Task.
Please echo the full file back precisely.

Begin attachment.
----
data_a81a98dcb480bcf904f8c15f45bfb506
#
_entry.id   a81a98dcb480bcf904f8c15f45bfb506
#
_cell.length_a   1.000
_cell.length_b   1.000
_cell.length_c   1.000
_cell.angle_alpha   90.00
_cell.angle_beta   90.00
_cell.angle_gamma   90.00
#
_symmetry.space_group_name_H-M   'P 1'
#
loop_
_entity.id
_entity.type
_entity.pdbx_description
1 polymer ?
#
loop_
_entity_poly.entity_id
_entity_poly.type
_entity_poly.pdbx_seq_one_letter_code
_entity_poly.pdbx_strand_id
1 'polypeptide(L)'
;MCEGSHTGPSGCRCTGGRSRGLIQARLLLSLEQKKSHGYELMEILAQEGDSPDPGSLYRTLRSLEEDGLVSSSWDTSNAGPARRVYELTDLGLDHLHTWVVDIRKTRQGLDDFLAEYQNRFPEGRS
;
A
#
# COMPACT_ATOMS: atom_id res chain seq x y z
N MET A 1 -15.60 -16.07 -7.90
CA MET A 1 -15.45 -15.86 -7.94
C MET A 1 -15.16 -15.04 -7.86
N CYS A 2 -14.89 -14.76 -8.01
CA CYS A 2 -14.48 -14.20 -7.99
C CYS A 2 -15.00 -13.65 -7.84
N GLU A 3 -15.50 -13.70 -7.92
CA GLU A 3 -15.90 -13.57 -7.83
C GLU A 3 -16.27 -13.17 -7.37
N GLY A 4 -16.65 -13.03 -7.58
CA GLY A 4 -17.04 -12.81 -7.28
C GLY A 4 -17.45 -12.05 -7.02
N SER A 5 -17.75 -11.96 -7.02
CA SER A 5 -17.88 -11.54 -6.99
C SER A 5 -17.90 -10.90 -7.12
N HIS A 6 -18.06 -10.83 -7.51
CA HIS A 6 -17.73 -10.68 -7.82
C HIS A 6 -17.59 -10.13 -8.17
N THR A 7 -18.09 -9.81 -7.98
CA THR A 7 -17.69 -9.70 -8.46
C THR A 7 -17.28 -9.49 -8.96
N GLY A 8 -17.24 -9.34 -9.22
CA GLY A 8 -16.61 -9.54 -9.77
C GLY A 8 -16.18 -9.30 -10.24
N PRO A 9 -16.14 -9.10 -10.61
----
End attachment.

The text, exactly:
data_a81a98dcb480bcf904f8c15f45bfb506
#
_entry.id   a81a98dcb480bcf904f8c15f45bfb506
#
_cell.length_a   1.000
_cell.length_b   1.000
_cell.length_c   1.000
_cell.angle_alpha   90.00
_cell.angle_beta   90.00
_cell.angle_gamma   90.00
#
_symmetry.space_group_name_H-M   'P 1'
#
loop_
_entity.id
_entity.type
_entity.pdbx_description
1 polymer ?
#
loop_
_entity_poly.entity_id
_entity_poly.type
_entity_poly.pdbx_seq_one_letter_code
_entity_poly.pdbx_strand_id
1 'polypeptide(L)'
;MCEGSHTGPSGCRCTGGRSRGLIQARLLLSLEQKKSHGYELMEILAQEGDSPDPGSLYRTLRSLEEDGLVSSSWDTSNAGPARRVYELTDLGLDHLHTWVVDIRKTRQGLDDFLAEYQNRFPEGRS
;
A
#
# COMPACT_ATOMS: atom_id res chain seq x y z
N MET A 1 -15.60 -16.07 -7.90
CA MET A 1 -15.45 -15.86 -7.94
C MET A 1 -15.16 -15.04 -7.86
N CYS A 2 -14.89 -14.76 -8.01
CA CYS A 2 -14.48 -14.20 -7.99
C CYS A 2 -15.00 -13.65 -7.84
N GLU A 3 -15.50 -13.70 -7.92
CA GLU A 3 -15.90 -13.57 -7.83
C GLU A 3 -16.27 -13.17 -7.37
N GLY A 4 -16.65 -13.03 -7.58
CA GLY A 4 -17.04 -12.81 -7.28
C GLY A 4 -17.45 -12.05 -7.02
N SER A 5 -17.75 -11.96 -7.02
CA SER A 5 -17.88 -11.54 -6.99
C SER A 5 -17.90 -10.90 -7.12
N HIS A 6 -18.06 -10.83 -7.51
CA HIS A 6 -17.73 -10.68 -7.82
C HIS A 6 -17.59 -10.13 -8.17
N THR A 7 -18.09 -9.81 -7.98
CA THR A 7 -17.69 -9.70 -8.46
C THR A 7 -17.28 -9.49 -8.96
N GLY A 8 -17.24 -9.34 -9.22
CA GLY A 8 -16.61 -9.54 -9.77
C GLY A 8 -16.18 -9.30 -10.24
N PRO A 9 -16.14 -9.10 -10.61